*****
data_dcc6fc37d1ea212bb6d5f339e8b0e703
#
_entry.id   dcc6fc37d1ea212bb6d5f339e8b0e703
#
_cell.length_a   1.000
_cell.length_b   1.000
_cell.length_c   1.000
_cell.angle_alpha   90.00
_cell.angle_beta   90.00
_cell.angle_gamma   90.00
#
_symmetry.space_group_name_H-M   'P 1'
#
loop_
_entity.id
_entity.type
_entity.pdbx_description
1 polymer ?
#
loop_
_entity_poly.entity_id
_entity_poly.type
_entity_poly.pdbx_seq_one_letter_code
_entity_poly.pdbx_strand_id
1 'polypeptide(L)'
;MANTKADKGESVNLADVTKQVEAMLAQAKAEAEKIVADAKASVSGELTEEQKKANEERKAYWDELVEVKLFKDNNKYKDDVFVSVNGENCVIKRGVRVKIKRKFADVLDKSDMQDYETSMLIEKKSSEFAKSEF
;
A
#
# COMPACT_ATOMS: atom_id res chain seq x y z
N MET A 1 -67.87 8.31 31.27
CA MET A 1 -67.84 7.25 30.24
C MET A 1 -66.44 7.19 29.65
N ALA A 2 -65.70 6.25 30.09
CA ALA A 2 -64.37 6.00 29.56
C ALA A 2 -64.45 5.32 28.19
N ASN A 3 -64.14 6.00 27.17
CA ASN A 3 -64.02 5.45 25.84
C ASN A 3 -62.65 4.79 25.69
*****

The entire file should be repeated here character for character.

data_dcc6fc37d1ea212bb6d5f339e8b0e703
#
_entry.id   dcc6fc37d1ea212bb6d5f339e8b0e703
#
_cell.length_a   1.000
_cell.length_b   1.000
_cell.length_c   1.000
_cell.angle_alpha   90.00
_cell.angle_beta   90.00
_cell.angle_gamma   90.00
#
_symmetry.space_group_name_H-M   'P 1'
#
loop_
_entity.id
_entity.type
_entity.pdbx_description
1 polymer ?
#
loop_
_entity_poly.entity_id
_entity_poly.type
_entity_poly.pdbx_seq_one_letter_code
_entity_poly.pdbx_strand_id
1 'polypeptide(L)'
;MANTKADKGESVNLADVTKQVEAMLAQAKAEAEKIVADAKASVSGELTEEQKKANEERKAYWDELVEVKLFKDNNKYKDDVFVSVNGENCVIKRGVRVKIKRKFADVLDKSDMQDYETSMLIEKKSSEFAKSEF
;
A
#
# COMPACT_ATOMS: atom_id res chain seq x y z
N MET A 1 -67.87 8.31 31.27
CA MET A 1 -67.84 7.25 30.24
C MET A 1 -66.44 7.19 29.65
N ALA A 2 -65.70 6.25 30.09
CA ALA A 2 -64.37 6.00 29.56
C ALA A 2 -64.45 5.32 28.19
N ASN A 3 -64.14 6.00 27.17
CA ASN A 3 -64.02 5.45 25.84
C ASN A 3 -62.65 4.79 25.69